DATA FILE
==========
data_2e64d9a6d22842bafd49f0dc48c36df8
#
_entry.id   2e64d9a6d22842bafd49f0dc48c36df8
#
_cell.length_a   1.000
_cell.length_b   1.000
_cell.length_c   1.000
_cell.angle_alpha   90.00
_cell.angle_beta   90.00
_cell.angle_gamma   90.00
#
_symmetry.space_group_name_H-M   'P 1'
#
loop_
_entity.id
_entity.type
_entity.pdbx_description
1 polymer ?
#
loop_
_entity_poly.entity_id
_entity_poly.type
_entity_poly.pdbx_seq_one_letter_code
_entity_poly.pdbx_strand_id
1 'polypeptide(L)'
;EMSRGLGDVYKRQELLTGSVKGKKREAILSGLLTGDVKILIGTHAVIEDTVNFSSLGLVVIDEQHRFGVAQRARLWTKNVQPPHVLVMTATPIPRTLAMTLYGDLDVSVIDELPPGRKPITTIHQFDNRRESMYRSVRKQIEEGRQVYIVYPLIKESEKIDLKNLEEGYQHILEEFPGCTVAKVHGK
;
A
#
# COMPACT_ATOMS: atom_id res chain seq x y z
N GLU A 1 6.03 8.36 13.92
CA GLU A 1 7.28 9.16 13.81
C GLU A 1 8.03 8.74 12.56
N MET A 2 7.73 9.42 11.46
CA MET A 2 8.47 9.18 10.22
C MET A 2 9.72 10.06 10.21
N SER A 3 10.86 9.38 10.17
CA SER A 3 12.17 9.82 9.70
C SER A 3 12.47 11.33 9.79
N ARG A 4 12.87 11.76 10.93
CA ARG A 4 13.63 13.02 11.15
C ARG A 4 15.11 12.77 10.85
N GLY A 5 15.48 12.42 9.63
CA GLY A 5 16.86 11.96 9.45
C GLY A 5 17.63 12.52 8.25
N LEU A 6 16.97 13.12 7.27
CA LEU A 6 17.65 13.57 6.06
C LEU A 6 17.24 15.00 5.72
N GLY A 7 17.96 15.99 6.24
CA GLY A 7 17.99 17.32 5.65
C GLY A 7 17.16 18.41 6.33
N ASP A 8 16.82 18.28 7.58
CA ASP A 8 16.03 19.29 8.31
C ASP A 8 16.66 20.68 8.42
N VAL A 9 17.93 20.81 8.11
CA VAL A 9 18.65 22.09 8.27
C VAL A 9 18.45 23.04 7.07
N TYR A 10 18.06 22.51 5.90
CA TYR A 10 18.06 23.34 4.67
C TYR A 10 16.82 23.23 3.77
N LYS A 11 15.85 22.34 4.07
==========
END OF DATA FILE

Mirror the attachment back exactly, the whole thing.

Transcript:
data_2e64d9a6d22842bafd49f0dc48c36df8
#
_entry.id   2e64d9a6d22842bafd49f0dc48c36df8
#
_cell.length_a   1.000
_cell.length_b   1.000
_cell.length_c   1.000
_cell.angle_alpha   90.00
_cell.angle_beta   90.00
_cell.angle_gamma   90.00
#
_symmetry.space_group_name_H-M   'P 1'
#
loop_
_entity.id
_entity.type
_entity.pdbx_description
1 polymer ?
#
loop_
_entity_poly.entity_id
_entity_poly.type
_entity_poly.pdbx_seq_one_letter_code
_entity_poly.pdbx_strand_id
1 'polypeptide(L)'
;EMSRGLGDVYKRQELLTGSVKGKKREAILSGLLTGDVKILIGTHAVIEDTVNFSSLGLVVIDEQHRFGVAQRARLWTKNVQPPHVLVMTATPIPRTLAMTLYGDLDVSVIDELPPGRKPITTIHQFDNRRESMYRSVRKQIEEGRQVYIVYPLIKESEKIDLKNLEEGYQHILEEFPGCTVAKVHGK
;
A
#
# COMPACT_ATOMS: atom_id res chain seq x y z
N GLU A 1 6.03 8.36 13.92
CA GLU A 1 7.28 9.16 13.81
C GLU A 1 8.03 8.74 12.56
N MET A 2 7.73 9.42 11.46
CA MET A 2 8.47 9.18 10.22
C MET A 2 9.72 10.06 10.21
N SER A 3 10.86 9.38 10.17
CA SER A 3 12.17 9.82 9.70
C SER A 3 12.47 11.33 9.79
N ARG A 4 12.87 11.76 10.93
CA ARG A 4 13.63 13.02 11.15
C ARG A 4 15.11 12.77 10.85
N GLY A 5 15.48 12.42 9.63
CA GLY A 5 16.86 11.96 9.45
C GLY A 5 17.63 12.52 8.25
N LEU A 6 16.97 13.12 7.27
CA LEU A 6 17.65 13.57 6.06
C LEU A 6 17.24 15.00 5.72
N GLY A 7 17.96 15.99 6.24
CA GLY A 7 17.99 17.32 5.65
C GLY A 7 17.16 18.41 6.33
N ASP A 8 16.82 18.28 7.58
CA ASP A 8 16.03 19.29 8.31
C ASP A 8 16.66 20.68 8.42
N VAL A 9 17.93 20.81 8.11
CA VAL A 9 18.65 22.09 8.27
C VAL A 9 18.45 23.04 7.07
N TYR A 10 18.06 22.51 5.90
CA TYR A 10 18.06 23.34 4.67
C TYR A 10 16.82 23.23 3.77
N LYS A 11 15.85 22.34 4.07